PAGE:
Three separate documents describing this issue in detail are available for review; a synopsis of the research, an essay “Anthropogenic-fossil and Non Fossil Components of Mauna Loa and Niwot Ridge Annual Mean Carbon Dioxide”, and the article “Anthropogenic Fossil Carbon Dioxide and Claims of Its Dominance and Role in Global Warming“.
This week, RSCS performed our first instrument calibrations using a newly acquired J.L. Shepherd Model 81 Cs-137 open beam calibrator. This dual source calibrator has an exposure rate range of 100 microR/h to 4 R/h, increasing the laboratory’s ability to provide open beam calibrations at higher exposure rates. By bringing the Model 81 calibrator on-line, we have significantly increased our laboratory’s throughput capacity which will have a positive impact on our turn times for gamma detection instrument calibrations.
The Model 81 calibrator is a fully automated system that is controlled remotely using a control panel to set the distance to the source along a rail assembly, apply attenuators and actuate the sources. In addition, exposures can be set using timers to remove operator error when calibrating integrated dose instruments. Finally, the Model 81 has several safety features that will automatically shield the sources, including an optical sensor that detects movement into the beam area, and a SCRAM button.
RSCS developed and implemented a detailed training program on the use of the Model 81 for our laboratory technicians and have added this calibrator to our ISO/IEC 17025:2017 Scope of Accreditation provided by ANAB. Providing accredited calibrations using the Model 81 demonstrates our on-going commitment to providing fast, cost effective and high quality instrument calibrations to our clients.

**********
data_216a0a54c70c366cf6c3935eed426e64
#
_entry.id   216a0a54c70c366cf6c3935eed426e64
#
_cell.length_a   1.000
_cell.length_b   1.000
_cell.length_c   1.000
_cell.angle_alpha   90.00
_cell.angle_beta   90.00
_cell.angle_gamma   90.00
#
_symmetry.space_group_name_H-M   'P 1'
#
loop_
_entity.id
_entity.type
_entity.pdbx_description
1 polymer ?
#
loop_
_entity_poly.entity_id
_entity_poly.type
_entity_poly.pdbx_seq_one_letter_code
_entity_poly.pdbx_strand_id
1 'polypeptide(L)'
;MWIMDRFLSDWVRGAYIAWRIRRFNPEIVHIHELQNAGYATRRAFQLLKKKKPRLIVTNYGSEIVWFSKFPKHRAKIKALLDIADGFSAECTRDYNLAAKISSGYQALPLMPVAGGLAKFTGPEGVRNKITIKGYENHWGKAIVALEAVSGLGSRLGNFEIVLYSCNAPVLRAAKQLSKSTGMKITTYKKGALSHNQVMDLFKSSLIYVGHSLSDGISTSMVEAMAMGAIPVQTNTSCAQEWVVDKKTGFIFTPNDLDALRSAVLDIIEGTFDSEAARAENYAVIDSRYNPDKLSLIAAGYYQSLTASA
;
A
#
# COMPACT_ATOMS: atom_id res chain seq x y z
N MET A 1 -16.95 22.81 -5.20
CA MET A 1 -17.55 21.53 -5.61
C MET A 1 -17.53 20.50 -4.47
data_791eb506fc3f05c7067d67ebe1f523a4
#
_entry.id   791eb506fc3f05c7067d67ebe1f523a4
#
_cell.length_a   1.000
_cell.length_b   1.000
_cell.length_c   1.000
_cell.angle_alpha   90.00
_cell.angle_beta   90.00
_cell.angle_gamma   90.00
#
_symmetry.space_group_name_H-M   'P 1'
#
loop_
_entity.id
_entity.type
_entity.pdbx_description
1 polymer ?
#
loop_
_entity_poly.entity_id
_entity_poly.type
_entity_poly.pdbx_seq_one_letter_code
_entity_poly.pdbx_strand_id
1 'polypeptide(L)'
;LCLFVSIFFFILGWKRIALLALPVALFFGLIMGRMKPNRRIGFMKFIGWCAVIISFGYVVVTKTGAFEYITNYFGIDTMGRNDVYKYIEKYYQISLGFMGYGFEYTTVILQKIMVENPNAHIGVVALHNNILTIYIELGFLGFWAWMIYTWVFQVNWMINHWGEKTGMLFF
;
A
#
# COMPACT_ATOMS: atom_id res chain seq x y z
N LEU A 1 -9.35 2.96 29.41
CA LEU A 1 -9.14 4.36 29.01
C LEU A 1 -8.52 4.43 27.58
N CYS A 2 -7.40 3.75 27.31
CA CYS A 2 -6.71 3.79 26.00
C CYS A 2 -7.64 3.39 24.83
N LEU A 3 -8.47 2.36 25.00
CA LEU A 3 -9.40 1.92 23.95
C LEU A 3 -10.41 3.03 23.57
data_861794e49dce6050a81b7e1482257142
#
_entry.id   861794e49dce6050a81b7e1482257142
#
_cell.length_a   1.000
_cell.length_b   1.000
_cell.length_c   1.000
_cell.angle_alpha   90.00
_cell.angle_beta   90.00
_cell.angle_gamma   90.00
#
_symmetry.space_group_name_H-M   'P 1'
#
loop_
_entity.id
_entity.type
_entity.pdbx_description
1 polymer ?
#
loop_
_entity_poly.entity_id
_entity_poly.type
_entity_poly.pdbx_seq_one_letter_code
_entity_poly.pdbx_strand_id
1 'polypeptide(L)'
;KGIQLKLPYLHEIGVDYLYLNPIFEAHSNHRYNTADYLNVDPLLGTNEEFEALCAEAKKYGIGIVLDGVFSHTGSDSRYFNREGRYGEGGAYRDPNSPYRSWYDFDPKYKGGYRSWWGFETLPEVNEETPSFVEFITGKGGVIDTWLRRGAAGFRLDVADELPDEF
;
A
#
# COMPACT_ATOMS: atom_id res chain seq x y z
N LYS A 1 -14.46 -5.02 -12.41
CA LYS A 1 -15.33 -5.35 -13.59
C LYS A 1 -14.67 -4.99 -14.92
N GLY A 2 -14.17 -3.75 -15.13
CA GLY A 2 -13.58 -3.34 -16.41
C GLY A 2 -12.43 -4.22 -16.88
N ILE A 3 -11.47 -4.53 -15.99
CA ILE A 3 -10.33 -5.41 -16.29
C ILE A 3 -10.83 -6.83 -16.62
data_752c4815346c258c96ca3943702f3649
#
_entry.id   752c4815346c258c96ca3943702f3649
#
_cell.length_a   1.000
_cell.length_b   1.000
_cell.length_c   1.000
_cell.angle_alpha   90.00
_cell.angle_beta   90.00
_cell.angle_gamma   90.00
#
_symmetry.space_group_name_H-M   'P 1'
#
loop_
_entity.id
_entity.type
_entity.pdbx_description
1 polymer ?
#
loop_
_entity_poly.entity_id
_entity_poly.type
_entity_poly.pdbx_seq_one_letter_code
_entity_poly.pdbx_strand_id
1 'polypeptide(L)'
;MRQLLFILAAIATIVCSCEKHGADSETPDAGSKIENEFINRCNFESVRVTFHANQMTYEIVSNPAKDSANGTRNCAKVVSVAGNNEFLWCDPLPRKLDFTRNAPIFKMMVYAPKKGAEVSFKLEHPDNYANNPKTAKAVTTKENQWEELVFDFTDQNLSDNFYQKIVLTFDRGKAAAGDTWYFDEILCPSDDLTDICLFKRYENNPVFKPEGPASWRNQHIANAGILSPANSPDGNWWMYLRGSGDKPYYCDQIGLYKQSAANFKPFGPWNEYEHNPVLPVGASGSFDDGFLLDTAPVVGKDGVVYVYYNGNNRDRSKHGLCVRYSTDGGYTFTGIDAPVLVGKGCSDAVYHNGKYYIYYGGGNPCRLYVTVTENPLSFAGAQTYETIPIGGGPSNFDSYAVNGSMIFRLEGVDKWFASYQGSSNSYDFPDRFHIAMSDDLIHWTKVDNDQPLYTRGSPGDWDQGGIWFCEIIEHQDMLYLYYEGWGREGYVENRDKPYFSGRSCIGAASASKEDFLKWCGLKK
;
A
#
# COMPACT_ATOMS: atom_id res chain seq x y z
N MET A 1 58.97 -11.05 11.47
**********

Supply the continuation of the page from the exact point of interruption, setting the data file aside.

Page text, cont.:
Over the past several weeks, RSCS has been providing essential services to our customers at medical facilities, nuclear power plants and government agencies. We are proud to be able to continue to support the nation’s critical infrastructure during this time of unparalleled disruption.
Anticipating the implications of the COVID-19 outbreak earlier in the year, RSCS revised our Business Continuity Plans to address the unique risks that this novel virus posed to the safety of our employees and customers and to ensure we could provide essential services without interruption. As most of the States in the country enacted suspension of non-essential services, we were prepared with plans to protect our workforce to ensure the consistent delivery of services to our clients. As this situation has progressed, we have adopted the evolving guidance in our workplaces to prevent the spread of COVID-19. These plans and protocols have kept our workers healthy, and have allowed us to supply our services to the medical, energy and government sectors on time and with the same level of quality that our customers have come to expect from RSCS.